In addition to Resolution of social issues through business activities（Creating Shared Value：CSV）, we are also committed to carrying out socially beneficial activities in a steady, responsible manner, both within and outside of our business functions. These activities include initiatives the Group and its employees lead as well as support given to nonprofit and nongovernmental organizations.
The Ichimura Nature School Kanto gives children a chance to “learn how to live from Mother Nature” in an agricultural community. The program runs for nine months, or one entire agricultural season from planting in March to harvesting in November.
Every other week Friday after school, 28 boys and 28 girls come to the Nature School and work the fields until Sunday afternoon, growing some 40 different kinds of vegetables. In this way, they learn how to “develop yourself by thinking together, using each other’s ideas, and doing field work together with the blessing of nature.”
Since the school opened in 2002, it has earned a stellar reputation for activities sustained over the course of years. In 2012, the school’s efforts were recognized by the Japan Philanthropic Association with an award—the 10th Corporate Philanthropic Award—and in 2013, the school was honored with the Minister of Education, Culture, Sports, Science and Technology Award in the newly established category that recognizes companies promoting hands-on activities for youth.
We also support activities of Daichi no Kai (the Earth Club), a group voluntarily established by alumni of the program, particularly in organizing major activities, such as general meetings, summer camps, and alumni farms. We will continue to support the development of students, including graduates of the school, as they take their place in society.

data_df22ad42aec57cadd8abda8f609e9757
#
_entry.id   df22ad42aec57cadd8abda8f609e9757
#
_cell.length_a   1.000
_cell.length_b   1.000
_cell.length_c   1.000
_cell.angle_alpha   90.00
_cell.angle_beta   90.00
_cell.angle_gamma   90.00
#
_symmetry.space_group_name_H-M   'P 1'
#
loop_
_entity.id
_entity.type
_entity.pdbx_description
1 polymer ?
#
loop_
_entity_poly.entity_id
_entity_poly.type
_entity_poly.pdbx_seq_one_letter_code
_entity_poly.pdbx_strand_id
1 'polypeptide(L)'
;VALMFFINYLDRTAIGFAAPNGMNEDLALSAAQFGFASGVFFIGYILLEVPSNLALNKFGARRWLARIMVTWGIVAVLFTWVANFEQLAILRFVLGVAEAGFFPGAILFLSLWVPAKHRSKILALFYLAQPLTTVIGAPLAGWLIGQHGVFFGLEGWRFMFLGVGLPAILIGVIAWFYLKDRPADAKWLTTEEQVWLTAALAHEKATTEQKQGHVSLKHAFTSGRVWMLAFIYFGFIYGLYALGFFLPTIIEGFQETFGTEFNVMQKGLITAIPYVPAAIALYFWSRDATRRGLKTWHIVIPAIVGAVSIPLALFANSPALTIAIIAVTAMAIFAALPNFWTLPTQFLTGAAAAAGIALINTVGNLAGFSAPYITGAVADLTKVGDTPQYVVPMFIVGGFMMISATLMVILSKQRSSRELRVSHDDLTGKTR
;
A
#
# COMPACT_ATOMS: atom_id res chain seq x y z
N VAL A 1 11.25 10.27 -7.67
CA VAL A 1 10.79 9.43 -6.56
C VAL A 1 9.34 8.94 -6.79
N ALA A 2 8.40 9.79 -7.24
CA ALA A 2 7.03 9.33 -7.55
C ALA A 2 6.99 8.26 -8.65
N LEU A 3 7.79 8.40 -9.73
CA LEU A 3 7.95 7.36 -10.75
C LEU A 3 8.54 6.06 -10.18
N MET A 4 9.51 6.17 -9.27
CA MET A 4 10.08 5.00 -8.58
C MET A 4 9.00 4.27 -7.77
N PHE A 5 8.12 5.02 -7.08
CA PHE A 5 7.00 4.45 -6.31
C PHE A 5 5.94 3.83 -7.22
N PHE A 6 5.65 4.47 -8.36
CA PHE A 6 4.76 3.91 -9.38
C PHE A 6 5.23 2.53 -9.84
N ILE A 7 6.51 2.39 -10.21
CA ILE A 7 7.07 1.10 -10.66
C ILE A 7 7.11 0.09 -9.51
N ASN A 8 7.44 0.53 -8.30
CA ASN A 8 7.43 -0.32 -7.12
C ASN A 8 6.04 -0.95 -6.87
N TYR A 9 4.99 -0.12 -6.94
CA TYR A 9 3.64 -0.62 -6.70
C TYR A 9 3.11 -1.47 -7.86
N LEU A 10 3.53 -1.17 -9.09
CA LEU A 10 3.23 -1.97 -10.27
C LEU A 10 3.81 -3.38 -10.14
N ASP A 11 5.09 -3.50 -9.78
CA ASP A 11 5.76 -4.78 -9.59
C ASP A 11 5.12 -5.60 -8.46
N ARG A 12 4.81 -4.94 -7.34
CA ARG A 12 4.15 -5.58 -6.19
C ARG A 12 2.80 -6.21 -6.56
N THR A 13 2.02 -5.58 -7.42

When it came to Ricoh’s attention that children were losing interest in science, a program—Ricoh Science Caravan—was launched to provide opportunities for children in Japan to develop a love for science. The caravan travels to educational facilities, mainly science halls and schools throughout Japan, engaging children in science experiments.
The program touches on topics that are easy for elementary school children to understand, such as the basic principles of copiers using static electricity and structure of digital cameras, and the presenters are volunteers from local Ricoh Group companies nationwide. This showcases the Ricoh Group’s unique efforts to contribute to society.
Since its launch, the program has been enjoyed by numerous children, providing opportunities to experience the mysteries and joys of science.
The Ricoh Group has been engaged in activities to conserve a forest in Ena, a city in the southeast part of Gifu Prefecture. The forest is located on the premises of a plant operated by Ricoh Elemex Corporation, a manufacturing subsidiary of the Ricoh Group. Ricoh Elemex purchased the vast tract of land in 1963 to build its manufacturing plant. In addition to the site used for the manufacturing facilities, the acquired property includes a huge undeveloped area encompassing more than 40 hectares. The Ricoh Group started its forest conservation activities on this site in 2010 to mark the Tenth Meeting of the Conference of the Parties to the Convention on Biological Diversity (COP 10) held in Nagoya, Japan. The activities reflect our gratitude to the local community for its support of our manufacturing facility over the past almost 50 years as well as our commitment to maintaining harmonious relationships with our neighbors. Aiming to achieve a millennium forest that will sustain long into the future, we have launched the Ena Forest, Nakasendo Satoyama Conference, which consists of representatives of local residents, local businesses, and nonprofits as well as representatives of Ricoh Group companies. Through this project, we are working to contribute to global environmental conservation, raising the next generation, and community development.